Environmental Science Lecturer Receives Grant to Develop Sea Duck Distribution Model

Jacob Straub received funding from Clemson University (funded by the U.S. Fish and Wildlife Service), to develop a spatial distribution model of sea duck species on the Lower Great Lakes.

Jacob Straub (Department of Environmental Science & Ecology) and his co-PIs: Beth Ross (US Geological Survey), Michael Schummer (SUNY ESF), Auriel Fournier (University of Illinois Urbana-Champaign), Douglas Tozer (Long Point Waterfowl and Wetlands Research Program, Bird Studies Canada), Shannon Badzinski (Canadian Wildlife Service – Ontario), and a post-doctoral student, will work collaboratively to develop an Integrated Species Distribution model. Straub’s primary role will be to coordinate data sharing, information, and logistics between conservation stakeholders in the United States and Canada.

Sea duck use of the Lower Great Lakes during spring migration, fall migration, and winter has increased over the past few decades. Limited information is available regarding sea duck abundance and distribution in the Great Lakes Region, as well as the connectivity of the Great Lakes population to other populations. Threats, such as commercial and energy development on the lakeshore and lakes, water quality, contaminants, and outbreaks of disease threaten sea ducks. A baseline understanding of their spatial distribution and factors that influence it are needed to respond to environmental and habitat changes. Additionally, climate change will increase extreme weather events, precipitation, and temperature, resulting in large shifts in habitat availability for ducks. The distribution model, using existing data sets, will help inform decisions for future potential survey approaches, monitoring efforts, management, and conservation.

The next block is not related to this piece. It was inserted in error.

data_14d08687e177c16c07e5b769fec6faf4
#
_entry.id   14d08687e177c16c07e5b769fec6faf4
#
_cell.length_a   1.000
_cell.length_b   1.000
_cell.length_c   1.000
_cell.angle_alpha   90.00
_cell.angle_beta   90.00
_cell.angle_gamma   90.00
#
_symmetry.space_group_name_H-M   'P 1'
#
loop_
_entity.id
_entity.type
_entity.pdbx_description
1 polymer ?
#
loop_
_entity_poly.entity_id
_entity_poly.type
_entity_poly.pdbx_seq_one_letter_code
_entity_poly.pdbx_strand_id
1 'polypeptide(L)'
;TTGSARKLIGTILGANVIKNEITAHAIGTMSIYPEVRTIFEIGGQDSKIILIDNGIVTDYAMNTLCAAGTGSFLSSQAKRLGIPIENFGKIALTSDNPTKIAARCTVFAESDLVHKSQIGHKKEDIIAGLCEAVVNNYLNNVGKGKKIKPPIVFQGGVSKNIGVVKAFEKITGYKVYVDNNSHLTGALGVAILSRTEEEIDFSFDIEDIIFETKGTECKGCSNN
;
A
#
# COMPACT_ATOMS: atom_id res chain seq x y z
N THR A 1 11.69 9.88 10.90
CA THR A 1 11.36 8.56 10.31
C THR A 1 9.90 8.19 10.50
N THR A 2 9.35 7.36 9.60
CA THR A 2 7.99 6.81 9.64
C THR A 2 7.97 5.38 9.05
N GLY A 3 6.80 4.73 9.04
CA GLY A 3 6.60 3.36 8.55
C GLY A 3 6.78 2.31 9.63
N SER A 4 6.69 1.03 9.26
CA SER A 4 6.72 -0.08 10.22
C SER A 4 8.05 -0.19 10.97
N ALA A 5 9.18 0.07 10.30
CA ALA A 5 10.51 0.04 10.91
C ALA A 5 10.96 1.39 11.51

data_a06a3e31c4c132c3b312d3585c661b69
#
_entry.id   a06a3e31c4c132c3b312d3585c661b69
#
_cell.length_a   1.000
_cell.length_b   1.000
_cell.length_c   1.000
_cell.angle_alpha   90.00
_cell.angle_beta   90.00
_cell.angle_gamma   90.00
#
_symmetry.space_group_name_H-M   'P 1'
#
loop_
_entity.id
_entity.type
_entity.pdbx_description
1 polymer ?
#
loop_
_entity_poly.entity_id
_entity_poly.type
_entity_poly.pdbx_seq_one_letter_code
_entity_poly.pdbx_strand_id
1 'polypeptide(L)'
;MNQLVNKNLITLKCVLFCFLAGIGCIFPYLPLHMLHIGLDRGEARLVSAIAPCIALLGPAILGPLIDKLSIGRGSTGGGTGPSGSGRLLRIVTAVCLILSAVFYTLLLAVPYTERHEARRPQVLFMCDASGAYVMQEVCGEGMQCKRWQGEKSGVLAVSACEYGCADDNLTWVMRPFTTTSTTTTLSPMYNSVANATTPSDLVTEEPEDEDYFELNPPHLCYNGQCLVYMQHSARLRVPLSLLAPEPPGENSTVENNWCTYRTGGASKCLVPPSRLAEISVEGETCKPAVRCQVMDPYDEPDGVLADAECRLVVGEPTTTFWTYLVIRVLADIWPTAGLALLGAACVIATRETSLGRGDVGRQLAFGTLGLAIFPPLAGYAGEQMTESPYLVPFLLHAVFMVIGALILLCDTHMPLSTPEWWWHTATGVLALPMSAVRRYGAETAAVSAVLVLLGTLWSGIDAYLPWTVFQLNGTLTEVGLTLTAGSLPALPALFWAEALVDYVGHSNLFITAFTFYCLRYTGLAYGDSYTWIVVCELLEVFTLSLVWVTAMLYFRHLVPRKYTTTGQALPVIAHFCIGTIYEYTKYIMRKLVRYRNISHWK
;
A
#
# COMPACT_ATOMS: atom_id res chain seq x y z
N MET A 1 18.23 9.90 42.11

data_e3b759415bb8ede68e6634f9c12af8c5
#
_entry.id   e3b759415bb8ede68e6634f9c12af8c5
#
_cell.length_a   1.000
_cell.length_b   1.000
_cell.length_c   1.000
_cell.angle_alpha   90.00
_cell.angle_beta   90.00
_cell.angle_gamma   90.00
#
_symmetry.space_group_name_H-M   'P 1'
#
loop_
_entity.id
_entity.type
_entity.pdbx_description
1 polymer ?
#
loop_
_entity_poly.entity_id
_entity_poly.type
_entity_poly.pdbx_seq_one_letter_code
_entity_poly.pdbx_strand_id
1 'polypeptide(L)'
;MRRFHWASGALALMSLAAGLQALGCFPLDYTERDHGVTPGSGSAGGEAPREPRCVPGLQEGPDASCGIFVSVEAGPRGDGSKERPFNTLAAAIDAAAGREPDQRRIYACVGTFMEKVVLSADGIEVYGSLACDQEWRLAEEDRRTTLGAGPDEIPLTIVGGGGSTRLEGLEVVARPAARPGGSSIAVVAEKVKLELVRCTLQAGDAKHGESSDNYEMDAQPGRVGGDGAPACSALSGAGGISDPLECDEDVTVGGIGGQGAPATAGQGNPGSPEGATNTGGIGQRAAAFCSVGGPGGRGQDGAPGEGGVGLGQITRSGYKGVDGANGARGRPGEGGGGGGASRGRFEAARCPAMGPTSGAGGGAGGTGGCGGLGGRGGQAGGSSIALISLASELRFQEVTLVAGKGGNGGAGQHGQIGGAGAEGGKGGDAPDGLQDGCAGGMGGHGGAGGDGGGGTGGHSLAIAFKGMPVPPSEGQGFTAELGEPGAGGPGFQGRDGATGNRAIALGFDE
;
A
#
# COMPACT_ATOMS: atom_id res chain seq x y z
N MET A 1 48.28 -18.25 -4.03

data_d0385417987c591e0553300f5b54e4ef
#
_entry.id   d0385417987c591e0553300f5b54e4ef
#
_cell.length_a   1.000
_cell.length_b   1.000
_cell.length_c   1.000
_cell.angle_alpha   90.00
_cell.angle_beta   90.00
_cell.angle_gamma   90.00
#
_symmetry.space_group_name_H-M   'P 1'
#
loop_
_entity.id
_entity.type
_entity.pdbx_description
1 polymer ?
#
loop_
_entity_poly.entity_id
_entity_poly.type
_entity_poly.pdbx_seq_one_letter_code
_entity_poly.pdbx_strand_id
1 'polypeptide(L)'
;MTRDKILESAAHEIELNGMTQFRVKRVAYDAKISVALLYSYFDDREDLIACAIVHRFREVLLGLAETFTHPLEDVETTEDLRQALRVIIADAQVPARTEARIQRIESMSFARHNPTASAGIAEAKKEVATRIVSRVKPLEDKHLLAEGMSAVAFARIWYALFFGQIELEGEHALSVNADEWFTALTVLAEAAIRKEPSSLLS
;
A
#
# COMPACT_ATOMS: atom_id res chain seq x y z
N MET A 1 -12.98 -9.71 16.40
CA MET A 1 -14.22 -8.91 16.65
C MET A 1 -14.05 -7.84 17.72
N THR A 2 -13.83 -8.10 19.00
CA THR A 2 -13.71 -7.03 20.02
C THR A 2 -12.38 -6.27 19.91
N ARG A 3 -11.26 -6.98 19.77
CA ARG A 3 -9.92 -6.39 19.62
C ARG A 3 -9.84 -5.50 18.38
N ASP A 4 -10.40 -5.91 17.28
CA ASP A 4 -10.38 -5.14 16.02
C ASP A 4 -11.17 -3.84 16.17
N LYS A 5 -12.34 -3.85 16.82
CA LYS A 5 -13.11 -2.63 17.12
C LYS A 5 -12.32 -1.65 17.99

The researchers will use aerial and ground count species surveys for the distribution model and link population abundance with habitat and environmental covariates in the Great Lakes Region. The model will then be used to simulate future population abundance under different climate scenarios such as reduced ice coverage, increased water temperature, and variable ice conditions. The model will also allow identification of the factors that contribute most to uncertainty in the models and which could be addressed by adaptive management. The outcomes and products anticipated from this work include species-specific maps of past/current distribution/abundance, maps for future climate scenarios, evaluation of stakeholder feedback based on potential monitoring designed, and information to contribute to the Sea Duck Key Habitat Sites Atlas.

The award will be administered by The Research Foundation for SUNY at SUNY Brockport.

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